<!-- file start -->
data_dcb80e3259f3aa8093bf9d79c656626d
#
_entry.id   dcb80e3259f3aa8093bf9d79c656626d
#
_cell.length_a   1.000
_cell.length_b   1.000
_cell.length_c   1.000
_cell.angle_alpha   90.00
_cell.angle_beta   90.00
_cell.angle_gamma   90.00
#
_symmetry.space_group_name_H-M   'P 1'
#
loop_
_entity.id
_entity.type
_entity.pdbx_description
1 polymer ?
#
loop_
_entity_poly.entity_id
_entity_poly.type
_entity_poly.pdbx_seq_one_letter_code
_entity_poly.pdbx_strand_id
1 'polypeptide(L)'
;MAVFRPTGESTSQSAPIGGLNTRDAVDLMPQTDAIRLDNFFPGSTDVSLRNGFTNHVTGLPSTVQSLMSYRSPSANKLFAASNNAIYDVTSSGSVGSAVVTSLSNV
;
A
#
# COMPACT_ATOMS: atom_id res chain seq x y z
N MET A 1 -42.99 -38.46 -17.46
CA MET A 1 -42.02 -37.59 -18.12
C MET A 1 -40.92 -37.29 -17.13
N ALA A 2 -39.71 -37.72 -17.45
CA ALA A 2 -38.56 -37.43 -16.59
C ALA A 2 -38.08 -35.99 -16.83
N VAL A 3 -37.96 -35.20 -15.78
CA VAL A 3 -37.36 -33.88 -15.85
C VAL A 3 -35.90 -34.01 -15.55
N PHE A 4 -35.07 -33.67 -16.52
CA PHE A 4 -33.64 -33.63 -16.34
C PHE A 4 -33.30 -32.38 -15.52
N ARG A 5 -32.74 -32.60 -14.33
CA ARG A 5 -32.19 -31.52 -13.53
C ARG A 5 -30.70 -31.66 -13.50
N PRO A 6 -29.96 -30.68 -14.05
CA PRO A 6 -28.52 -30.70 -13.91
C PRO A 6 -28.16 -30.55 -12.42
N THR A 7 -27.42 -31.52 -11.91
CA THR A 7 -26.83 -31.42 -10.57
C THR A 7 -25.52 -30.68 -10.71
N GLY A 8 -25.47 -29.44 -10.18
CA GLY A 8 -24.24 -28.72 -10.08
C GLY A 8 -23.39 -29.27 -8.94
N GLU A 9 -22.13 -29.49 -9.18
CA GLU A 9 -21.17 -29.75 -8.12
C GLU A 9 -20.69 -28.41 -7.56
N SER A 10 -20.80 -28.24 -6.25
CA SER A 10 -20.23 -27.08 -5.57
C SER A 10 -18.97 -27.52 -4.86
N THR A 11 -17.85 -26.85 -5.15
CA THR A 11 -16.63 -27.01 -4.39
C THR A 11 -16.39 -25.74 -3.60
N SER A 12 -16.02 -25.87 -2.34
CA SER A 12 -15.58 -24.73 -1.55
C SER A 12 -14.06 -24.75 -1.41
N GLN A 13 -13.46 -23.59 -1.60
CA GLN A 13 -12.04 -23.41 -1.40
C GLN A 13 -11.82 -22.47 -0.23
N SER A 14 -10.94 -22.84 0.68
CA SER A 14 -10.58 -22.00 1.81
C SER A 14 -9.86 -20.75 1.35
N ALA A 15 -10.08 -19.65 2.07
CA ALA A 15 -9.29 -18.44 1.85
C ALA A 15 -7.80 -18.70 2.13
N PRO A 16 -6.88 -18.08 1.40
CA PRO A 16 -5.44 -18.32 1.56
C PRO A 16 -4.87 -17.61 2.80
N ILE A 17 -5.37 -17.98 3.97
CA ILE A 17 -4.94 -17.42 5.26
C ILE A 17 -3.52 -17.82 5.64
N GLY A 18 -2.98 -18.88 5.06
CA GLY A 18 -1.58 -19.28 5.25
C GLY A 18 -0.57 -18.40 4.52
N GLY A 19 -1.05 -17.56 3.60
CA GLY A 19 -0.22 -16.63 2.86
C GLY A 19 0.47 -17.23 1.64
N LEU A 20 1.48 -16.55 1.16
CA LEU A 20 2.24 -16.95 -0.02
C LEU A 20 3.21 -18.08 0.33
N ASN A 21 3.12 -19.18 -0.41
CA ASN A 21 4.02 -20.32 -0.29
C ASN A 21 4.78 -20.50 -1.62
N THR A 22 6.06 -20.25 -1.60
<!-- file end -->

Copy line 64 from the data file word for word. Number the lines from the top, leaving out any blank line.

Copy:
N SER A 12 -16.02 -25.87 -2.34